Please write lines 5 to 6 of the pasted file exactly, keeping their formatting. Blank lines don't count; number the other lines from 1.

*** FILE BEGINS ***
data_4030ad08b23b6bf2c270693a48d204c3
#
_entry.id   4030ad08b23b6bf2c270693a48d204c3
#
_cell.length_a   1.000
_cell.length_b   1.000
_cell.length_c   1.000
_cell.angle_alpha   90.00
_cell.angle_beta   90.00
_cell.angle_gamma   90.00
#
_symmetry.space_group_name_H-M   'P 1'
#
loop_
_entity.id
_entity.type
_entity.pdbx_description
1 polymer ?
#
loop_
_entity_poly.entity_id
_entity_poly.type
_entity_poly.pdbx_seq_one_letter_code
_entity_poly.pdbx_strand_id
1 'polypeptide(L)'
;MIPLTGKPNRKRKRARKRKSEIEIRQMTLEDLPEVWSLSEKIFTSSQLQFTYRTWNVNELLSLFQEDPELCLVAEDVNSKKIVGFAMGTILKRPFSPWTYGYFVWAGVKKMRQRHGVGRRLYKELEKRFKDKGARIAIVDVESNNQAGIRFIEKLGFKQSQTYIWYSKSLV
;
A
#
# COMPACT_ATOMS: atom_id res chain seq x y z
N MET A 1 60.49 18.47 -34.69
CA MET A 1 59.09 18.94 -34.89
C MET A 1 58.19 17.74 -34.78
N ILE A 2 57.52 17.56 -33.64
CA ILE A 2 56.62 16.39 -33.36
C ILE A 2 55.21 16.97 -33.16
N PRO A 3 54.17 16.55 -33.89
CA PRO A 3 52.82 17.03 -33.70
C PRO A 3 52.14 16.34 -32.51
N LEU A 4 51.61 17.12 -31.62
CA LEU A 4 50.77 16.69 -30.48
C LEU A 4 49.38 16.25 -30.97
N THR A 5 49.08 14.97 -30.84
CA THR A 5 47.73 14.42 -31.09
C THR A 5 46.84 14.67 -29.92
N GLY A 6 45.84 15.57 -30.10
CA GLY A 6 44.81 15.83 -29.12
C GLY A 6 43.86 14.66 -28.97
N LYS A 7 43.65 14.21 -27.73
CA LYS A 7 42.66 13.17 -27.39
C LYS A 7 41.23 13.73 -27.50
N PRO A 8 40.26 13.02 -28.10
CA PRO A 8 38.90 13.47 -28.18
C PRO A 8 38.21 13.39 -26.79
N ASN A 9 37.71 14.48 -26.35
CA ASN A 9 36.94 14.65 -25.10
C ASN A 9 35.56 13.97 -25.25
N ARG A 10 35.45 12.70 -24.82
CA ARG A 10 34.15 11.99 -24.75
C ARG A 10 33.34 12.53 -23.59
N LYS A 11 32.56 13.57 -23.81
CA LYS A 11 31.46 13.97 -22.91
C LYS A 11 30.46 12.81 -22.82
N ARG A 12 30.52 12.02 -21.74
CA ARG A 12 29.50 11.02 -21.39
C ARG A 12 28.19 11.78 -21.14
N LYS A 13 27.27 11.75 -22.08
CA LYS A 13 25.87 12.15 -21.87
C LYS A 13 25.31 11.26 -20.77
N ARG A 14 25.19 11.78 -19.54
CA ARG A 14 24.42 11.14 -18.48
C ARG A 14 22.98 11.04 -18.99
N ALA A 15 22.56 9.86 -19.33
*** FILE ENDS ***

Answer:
_cell.length_a   1.000
_cell.length_b   1.000